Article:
Why is feminism as a movement microscopically fine-tuning its lens on hashtags when the problems faced by most women globally are visible to the naked eye?
In last week’s issue of The Nation, Michelle Goldberg called attention to a trend that will certainly resonate with anybody who’s ever been involved in the feminist blogosphere/Twitterverse: “Feminism’s Toxic Twitter Wars,” the feminist-on-feminist vitriol and hostility that are the daily bread of online feminist activism. “People,” says Goldberg, “feel emotionally savaged by their involvement in [online feminism]—not because of sexist trolls, but because of the slashing righteousness of other feminists.”
I echoed her on Facebook. As a white, cisgendered, middle-class feminist columnist with no academic training in gender studies, I felt that the words of Katherine Cross quoted in the piece exactly summed up the terror that stares at me when I sit down to write every week: “I fear being cast suddenly as one of the ‘bad guys’ for being insufficiently radical, too nuanced or too forgiving, or for simply writing something whose offensive dimensions would be unknown to me at the time of publication.” Nothing like the specter of abandonment within your own movement to kill your motivation.
After I posted the Nation piece, I received thoughtful responses from feminist friends who pointed me to this excellent reply from Suey Park at Model View Culture, where Goldberg’s article was framed as white women lashing out in terror at having their gentrified Internet turf threatened. Park quotes Jamie Kilstein, who called Goldberg’s piece “the print version of crossing the street when you see a group of black people.” Call-out culture and the “toxicity” of Twitter wars are actually, according to Park, exactly the bad-tasting medicine that white, cisgendered, middle-class feminists need to help them recognize their own privilege.
I’m just exactly the sort of white feminist blogger whose turf is ostensibly being threatened by women-of-color and intersectional feminism, and do in fact live in terror of gravely offending radical intersectional readers basically every time something gets published with my name on it. But I share both her concern and her anger at the reaction of utter bewilderment, defensiveness, and withdrawal from “mainstream” feminists when you dare to point out their privilege.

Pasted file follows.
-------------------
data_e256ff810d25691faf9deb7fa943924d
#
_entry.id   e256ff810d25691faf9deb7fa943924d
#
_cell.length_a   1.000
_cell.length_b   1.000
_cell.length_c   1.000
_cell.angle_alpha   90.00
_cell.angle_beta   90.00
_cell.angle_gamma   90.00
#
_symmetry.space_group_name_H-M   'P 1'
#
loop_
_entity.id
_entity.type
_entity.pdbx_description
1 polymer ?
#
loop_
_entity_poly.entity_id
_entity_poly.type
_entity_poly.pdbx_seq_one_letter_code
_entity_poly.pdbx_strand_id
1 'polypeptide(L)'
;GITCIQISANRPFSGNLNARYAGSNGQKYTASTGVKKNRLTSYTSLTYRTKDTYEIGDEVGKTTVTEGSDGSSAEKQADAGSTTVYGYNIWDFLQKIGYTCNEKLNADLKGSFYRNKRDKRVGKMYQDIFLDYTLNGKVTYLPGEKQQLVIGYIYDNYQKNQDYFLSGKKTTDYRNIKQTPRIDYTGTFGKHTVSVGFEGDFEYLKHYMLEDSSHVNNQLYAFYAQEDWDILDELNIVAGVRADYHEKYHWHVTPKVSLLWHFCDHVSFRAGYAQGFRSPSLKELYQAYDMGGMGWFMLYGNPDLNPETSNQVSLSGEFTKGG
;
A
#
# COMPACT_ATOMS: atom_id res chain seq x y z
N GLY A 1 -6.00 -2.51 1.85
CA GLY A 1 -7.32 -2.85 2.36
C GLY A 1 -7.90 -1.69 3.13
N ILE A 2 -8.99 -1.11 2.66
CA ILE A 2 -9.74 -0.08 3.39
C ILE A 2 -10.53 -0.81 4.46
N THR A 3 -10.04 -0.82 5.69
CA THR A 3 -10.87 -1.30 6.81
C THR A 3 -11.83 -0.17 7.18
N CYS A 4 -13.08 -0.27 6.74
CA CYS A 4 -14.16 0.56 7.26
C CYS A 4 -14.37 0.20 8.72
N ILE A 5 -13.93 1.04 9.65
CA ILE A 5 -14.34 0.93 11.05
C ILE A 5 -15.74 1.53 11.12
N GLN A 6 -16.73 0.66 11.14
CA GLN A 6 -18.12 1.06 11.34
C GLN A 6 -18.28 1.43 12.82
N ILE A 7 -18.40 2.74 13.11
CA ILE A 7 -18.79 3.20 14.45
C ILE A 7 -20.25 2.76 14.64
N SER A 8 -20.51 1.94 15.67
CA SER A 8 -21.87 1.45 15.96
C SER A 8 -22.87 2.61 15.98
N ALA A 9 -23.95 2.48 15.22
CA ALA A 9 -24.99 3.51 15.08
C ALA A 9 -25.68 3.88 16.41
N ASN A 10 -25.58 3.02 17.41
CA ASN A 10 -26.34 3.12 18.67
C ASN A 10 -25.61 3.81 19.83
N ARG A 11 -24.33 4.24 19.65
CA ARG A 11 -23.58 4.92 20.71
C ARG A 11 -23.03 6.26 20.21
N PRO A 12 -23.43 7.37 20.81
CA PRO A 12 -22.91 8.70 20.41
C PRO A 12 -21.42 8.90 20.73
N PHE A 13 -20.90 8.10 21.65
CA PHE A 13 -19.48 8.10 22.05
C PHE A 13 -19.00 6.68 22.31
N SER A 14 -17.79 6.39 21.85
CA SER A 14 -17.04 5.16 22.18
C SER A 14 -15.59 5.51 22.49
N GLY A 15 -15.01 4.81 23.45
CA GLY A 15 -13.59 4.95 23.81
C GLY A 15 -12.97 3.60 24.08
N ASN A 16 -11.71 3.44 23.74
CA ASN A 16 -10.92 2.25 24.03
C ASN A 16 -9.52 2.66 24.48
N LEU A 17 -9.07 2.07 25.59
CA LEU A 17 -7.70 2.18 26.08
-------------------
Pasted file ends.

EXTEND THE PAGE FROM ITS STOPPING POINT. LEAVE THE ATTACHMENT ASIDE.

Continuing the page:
This concern and anger stems from my experience of living in a developing country for the past 18 months, which has been—how do I describe this?—the intellectual and ideological equivalent of having my privilege pointed at my head with a gun. Living in Colombia has made me aware of how unbelievably privileged I have been able to be simply by being born white, blue-eyed, and American. (This realization came after being subjected to male aggression ranging from constant catcalls to physical violence: I was almost certain during one violent mugging by three teen boys that I was going to be raped.)
Thus, even though I’m technically part of mainstream feminism, I remain susceptible to the same flashes of blinding rage as Twitter feminists. But in my case, at rich-country feminists who lambast each other with their hashtags while the most basic tenets of women’s lib are still denied to most of the women in the world, many of whom don’t even own a fucking computer.
When I write about this issue, as I did in a recent Role/Reboot column, mainstream feminists tend to roll their eyes and dismiss the conversation as an exercise in “Brocialism.” But I still demand to know: Why is feminism as a movement microscopically fine-tuning its lens on hashtags when the problems faced by most women globally are visible to the naked eye?
But we can’t have that conversation at all if we don’t understand that what we’re talking about when we talk about feminist Twitter wars is privilege, and that the intersections of privilege may not always fall along the lines we think. I charge that rich-country feminism is so steeped in privilege that it cannot see the injustice outside its own front door. Women-of-color and trans feminists in the States are making similar points, and fundamentally, no matter how uncomfortable this makes mainstream feminists, this process is making our movement a better, more conscious one.
The problem here, like everywhere else in life, is our egos. I have personally experienced the same uncertain, defensive bewilderment, the sadness at having my good intentions summarily evaluated and discarded, that infuses Goldberg’s Nation piece. It’s easy to retreat into self-pity and cynicism and dismiss feminist activism as an “insular, protective, brittle environment” that’s just too “depressing.”
But actually, doing that would be unbelievably stupid. We feminists still have so much work to do; we seriously need to get over ourselves and be a bit more resilient. This resilience requires saying what we believe, embracing perspectives that challenge our self-image as well-intentioned/”good” people, and then expanding the lens of our own perspective to incorporate the truths of others who are less privileged. (Note: The term for this process is developing a sense of integrity.)
But, please: We can’t allow ourselves to be distracted by our own offendedness. The world—the actual world, not the Twitterverse—is still an incredibly unjust and dangerous place to be a woman. And that is exactly why we’re talking to each other about all this in the first place. Isn’t it?
Samantha Eyler is a freelance writer and editor raised in Kentucky and London and now based in Medellín, Colombia. She has written about politics, immigration, Latin America, and social justice for publications such as NACLA and the New Statesman, and is one of the founders of the London Fields Feminist Book Group. You can follow her on Facebook and Twitter.